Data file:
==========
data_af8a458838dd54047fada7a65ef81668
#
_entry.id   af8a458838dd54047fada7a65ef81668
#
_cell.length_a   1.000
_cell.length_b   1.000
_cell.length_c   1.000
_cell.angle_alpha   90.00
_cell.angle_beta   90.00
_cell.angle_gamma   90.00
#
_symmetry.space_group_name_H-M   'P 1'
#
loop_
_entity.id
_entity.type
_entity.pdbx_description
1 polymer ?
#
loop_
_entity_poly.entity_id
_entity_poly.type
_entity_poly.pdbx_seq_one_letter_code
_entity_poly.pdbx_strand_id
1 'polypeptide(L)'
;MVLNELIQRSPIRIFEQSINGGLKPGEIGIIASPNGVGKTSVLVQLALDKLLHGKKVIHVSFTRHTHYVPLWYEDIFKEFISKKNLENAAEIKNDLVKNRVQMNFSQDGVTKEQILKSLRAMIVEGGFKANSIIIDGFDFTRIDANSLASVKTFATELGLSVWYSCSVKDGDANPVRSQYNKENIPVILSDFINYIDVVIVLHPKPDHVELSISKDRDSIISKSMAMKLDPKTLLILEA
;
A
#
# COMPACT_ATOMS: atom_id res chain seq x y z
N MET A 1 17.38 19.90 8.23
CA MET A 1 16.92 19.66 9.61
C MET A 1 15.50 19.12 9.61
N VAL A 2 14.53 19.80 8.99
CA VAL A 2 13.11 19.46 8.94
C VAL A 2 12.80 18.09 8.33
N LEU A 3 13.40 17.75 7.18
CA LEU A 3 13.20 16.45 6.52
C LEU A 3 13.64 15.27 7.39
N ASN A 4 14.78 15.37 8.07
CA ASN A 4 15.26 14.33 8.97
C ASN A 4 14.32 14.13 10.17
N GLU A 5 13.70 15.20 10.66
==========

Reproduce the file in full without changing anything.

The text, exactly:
data_af8a458838dd54047fada7a65ef81668
#
_entry.id   af8a458838dd54047fada7a65ef81668
#
_cell.length_a   1.000
_cell.length_b   1.000
_cell.length_c   1.000
_cell.angle_alpha   90.00
_cell.angle_beta   90.00
_cell.angle_gamma   90.00
#
_symmetry.space_group_name_H-M   'P 1'
#
loop_
_entity.id
_entity.type
_entity.pdbx_description
1 polymer ?
#
loop_
_entity_poly.entity_id
_entity_poly.type
_entity_poly.pdbx_seq_one_letter_code
_entity_poly.pdbx_strand_id
1 'polypeptide(L)'
;MVLNELIQRSPIRIFEQSINGGLKPGEIGIIASPNGVGKTSVLVQLALDKLLHGKKVIHVSFTRHTHYVPLWYEDIFKEFISKKNLENAAEIKNDLVKNRVQMNFSQDGVTKEQILKSLRAMIVEGGFKANSIIIDGFDFTRIDANSLASVKTFATELGLSVWYSCSVKDGDANPVRSQYNKENIPVILSDFINYIDVVIVLHPKPDHVELSISKDRDSIISKSMAMKLDPKTLLILEA
;
A
#
# COMPACT_ATOMS: atom_id res chain seq x y z
N MET A 1 17.38 19.90 8.23
CA MET A 1 16.92 19.66 9.61
C MET A 1 15.50 19.12 9.61
N VAL A 2 14.53 19.80 8.99
CA VAL A 2 13.11 19.46 8.94
C VAL A 2 12.80 18.09 8.33
N LEU A 3 13.40 17.75 7.18
CA LEU A 3 13.20 16.45 6.52
C LEU A 3 13.64 15.27 7.39
N ASN A 4 14.78 15.37 8.07
CA ASN A 4 15.26 14.33 8.97
C ASN A 4 14.32 14.13 10.17
N GLU A 5 13.70 15.20 10.66